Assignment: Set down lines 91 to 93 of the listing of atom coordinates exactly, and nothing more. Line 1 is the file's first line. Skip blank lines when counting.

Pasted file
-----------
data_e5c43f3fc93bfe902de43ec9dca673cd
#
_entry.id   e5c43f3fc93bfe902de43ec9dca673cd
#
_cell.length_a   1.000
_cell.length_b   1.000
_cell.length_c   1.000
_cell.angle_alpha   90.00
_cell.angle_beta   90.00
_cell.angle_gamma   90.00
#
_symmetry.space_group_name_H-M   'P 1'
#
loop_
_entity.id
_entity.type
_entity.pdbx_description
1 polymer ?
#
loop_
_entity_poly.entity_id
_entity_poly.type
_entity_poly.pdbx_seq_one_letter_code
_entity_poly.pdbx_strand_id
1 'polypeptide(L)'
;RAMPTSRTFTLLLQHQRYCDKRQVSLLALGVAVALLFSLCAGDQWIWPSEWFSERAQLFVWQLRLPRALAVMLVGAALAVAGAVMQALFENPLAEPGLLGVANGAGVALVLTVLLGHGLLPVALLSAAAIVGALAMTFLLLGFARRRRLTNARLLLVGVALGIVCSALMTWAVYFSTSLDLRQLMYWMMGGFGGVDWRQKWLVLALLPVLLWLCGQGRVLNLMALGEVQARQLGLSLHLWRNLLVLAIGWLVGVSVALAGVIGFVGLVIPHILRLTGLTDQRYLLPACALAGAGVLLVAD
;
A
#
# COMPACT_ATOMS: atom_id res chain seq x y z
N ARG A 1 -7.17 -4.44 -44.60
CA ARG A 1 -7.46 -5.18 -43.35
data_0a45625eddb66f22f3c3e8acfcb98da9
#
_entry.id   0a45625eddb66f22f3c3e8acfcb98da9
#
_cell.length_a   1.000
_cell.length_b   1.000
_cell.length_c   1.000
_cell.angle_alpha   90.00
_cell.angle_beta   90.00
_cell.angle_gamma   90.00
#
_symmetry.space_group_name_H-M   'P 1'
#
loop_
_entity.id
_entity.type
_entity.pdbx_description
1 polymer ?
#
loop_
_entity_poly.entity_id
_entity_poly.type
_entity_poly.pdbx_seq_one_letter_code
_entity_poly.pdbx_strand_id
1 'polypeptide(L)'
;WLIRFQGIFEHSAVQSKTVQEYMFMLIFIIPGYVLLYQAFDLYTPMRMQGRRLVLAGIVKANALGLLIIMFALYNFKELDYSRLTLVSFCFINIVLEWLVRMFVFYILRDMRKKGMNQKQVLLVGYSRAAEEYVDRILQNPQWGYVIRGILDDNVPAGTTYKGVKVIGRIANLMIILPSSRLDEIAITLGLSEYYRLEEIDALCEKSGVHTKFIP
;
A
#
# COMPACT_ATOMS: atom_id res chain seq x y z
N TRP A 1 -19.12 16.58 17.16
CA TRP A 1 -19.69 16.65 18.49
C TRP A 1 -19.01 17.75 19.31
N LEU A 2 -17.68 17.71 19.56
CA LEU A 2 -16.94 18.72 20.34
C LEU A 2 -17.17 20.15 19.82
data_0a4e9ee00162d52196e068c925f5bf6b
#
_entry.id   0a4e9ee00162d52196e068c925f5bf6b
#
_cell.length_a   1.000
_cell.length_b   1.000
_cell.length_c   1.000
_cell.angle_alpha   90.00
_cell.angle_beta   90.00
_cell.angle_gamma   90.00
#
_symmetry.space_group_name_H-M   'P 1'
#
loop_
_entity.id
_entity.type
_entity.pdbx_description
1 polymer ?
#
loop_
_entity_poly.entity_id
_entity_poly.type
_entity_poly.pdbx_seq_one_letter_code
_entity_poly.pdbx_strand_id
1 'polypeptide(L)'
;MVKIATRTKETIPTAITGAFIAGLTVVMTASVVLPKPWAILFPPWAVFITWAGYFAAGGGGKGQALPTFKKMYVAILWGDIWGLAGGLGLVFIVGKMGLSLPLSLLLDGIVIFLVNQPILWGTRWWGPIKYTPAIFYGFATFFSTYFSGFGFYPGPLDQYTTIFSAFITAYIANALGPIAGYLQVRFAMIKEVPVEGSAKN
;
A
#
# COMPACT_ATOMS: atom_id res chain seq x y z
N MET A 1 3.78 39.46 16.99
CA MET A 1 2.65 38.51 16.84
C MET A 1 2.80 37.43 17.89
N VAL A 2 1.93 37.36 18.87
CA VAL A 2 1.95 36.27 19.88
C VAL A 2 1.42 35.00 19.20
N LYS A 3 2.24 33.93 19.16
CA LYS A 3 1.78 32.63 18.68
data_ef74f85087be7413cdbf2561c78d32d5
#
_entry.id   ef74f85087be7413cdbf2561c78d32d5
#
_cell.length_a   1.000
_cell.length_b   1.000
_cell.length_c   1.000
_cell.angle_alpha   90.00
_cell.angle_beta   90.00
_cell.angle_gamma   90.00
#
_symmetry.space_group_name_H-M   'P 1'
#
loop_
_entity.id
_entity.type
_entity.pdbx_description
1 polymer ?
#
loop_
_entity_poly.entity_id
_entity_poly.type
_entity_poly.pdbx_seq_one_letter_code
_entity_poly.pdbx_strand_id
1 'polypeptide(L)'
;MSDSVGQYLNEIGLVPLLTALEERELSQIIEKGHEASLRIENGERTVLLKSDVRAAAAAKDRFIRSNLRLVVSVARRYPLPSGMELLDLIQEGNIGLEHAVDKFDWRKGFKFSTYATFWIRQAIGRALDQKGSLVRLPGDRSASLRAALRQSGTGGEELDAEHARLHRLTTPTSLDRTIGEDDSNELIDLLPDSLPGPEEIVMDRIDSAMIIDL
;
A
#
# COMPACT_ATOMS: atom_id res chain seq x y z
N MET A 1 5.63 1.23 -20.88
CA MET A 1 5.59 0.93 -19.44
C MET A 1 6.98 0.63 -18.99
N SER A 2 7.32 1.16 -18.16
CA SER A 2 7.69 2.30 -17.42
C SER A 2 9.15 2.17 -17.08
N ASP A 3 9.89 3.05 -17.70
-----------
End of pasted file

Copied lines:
_entity_poly.pdbx_seq_one_letter_code
_entity_poly.pdbx_strand_id
1 'polypeptide(L)'